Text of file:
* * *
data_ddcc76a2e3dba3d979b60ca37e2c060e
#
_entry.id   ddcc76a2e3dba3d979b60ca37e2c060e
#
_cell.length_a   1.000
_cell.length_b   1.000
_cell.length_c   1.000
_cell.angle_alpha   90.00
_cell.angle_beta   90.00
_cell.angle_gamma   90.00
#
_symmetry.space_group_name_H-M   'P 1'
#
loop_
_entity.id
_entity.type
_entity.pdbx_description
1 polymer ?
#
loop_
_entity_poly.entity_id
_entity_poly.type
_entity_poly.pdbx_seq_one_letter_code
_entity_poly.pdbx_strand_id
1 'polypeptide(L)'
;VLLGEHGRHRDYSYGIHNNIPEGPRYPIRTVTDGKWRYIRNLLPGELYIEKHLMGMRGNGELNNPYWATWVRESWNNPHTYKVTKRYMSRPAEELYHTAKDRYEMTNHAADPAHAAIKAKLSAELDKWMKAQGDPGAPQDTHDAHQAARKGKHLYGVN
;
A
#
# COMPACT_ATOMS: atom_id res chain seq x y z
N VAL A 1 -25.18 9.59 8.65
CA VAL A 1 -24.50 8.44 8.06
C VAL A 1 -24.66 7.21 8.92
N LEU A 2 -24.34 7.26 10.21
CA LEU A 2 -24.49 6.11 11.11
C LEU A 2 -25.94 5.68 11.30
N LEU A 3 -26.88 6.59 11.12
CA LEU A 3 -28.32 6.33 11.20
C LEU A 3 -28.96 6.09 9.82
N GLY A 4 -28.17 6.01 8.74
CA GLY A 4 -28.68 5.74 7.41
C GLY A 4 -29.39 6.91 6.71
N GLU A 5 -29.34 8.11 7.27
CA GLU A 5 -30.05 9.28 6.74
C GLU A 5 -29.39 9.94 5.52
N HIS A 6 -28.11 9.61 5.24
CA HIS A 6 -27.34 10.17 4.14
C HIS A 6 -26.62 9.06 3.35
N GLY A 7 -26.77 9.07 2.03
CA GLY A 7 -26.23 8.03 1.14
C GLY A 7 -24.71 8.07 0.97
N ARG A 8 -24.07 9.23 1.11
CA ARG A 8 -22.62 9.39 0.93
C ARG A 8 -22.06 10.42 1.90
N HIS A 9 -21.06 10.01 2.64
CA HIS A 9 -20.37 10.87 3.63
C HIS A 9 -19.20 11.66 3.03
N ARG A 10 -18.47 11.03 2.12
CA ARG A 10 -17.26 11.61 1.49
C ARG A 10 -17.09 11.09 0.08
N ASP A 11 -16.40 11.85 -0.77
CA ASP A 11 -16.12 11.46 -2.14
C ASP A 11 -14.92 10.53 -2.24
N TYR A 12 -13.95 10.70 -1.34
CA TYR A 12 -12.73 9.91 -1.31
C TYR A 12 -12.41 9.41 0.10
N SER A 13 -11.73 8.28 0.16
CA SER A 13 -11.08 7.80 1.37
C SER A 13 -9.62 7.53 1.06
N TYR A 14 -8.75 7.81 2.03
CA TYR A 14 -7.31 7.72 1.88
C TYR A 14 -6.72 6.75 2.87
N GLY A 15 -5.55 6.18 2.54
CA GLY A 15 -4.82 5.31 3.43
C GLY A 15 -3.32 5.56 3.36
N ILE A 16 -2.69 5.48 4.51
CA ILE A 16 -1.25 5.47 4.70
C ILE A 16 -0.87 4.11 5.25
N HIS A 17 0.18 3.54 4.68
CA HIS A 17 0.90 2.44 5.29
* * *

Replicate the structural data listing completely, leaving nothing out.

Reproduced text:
data_ddcc76a2e3dba3d979b60ca37e2c060e
#
_entry.id   ddcc76a2e3dba3d979b60ca37e2c060e
#
_cell.length_a   1.000
_cell.length_b   1.000
_cell.length_c   1.000
_cell.angle_alpha   90.00
_cell.angle_beta   90.00
_cell.angle_gamma   90.00
#
_symmetry.space_group_name_H-M   'P 1'
#
loop_
_entity.id
_entity.type
_entity.pdbx_description
1 polymer ?
#
loop_
_entity_poly.entity_id
_entity_poly.type
_entity_poly.pdbx_seq_one_letter_code
_entity_poly.pdbx_strand_id
1 'polypeptide(L)'
;VLLGEHGRHRDYSYGIHNNIPEGPRYPIRTVTDGKWRYIRNLLPGELYIEKHLMGMRGNGELNNPYWATWVRESWNNPHTYKVTKRYMSRPAEELYHTAKDRYEMTNHAADPAHAAIKAKLSAELDKWMKAQGDPGAPQDTHDAHQAARKGKHLYGVN
;
A
#
# COMPACT_ATOMS: atom_id res chain seq x y z
N VAL A 1 -25.18 9.59 8.65
CA VAL A 1 -24.50 8.44 8.06
C VAL A 1 -24.66 7.21 8.92
N LEU A 2 -24.34 7.26 10.21
CA LEU A 2 -24.49 6.11 11.11
C LEU A 2 -25.94 5.68 11.30
N LEU A 3 -26.88 6.59 11.12
CA LEU A 3 -28.32 6.33 11.20
C LEU A 3 -28.96 6.09 9.82
N GLY A 4 -28.17 6.01 8.74
CA GLY A 4 -28.68 5.74 7.41
C GLY A 4 -29.39 6.91 6.71
N GLU A 5 -29.34 8.11 7.27
CA GLU A 5 -30.05 9.28 6.74
C GLU A 5 -29.39 9.94 5.52
N HIS A 6 -28.11 9.61 5.24
CA HIS A 6 -27.34 10.17 4.14
C HIS A 6 -26.62 9.06 3.35
N GLY A 7 -26.77 9.07 2.03
CA GLY A 7 -26.23 8.03 1.14
C GLY A 7 -24.71 8.07 0.97
N ARG A 8 -24.07 9.23 1.11
CA ARG A 8 -22.62 9.39 0.93
C ARG A 8 -22.06 10.42 1.90
N HIS A 9 -21.06 10.01 2.64
CA HIS A 9 -20.37 10.87 3.63
C HIS A 9 -19.20 11.66 3.03
N ARG A 10 -18.47 11.03 2.12
CA ARG A 10 -17.26 11.61 1.49
C ARG A 10 -17.09 11.09 0.08
N ASP A 11 -16.40 11.85 -0.77
CA ASP A 11 -16.12 11.46 -2.14
C ASP A 11 -14.92 10.53 -2.24
N TYR A 12 -13.95 10.70 -1.34
CA TYR A 12 -12.73 9.91 -1.31
C TYR A 12 -12.41 9.41 0.10
N SER A 13 -11.73 8.28 0.16
CA SER A 13 -11.08 7.80 1.37
C SER A 13 -9.62 7.53 1.06
N TYR A 14 -8.75 7.81 2.03
CA TYR A 14 -7.31 7.72 1.88
C TYR A 14 -6.72 6.75 2.87
N GLY A 15 -5.55 6.18 2.54
CA GLY A 15 -4.82 5.31 3.43
C GLY A 15 -3.32 5.56 3.36
N ILE A 16 -2.69 5.48 4.51
CA ILE A 16 -1.25 5.47 4.70
C ILE A 16 -0.87 4.11 5.25
N HIS A 17 0.18 3.54 4.68
CA HIS A 17 0.90 2.44 5.29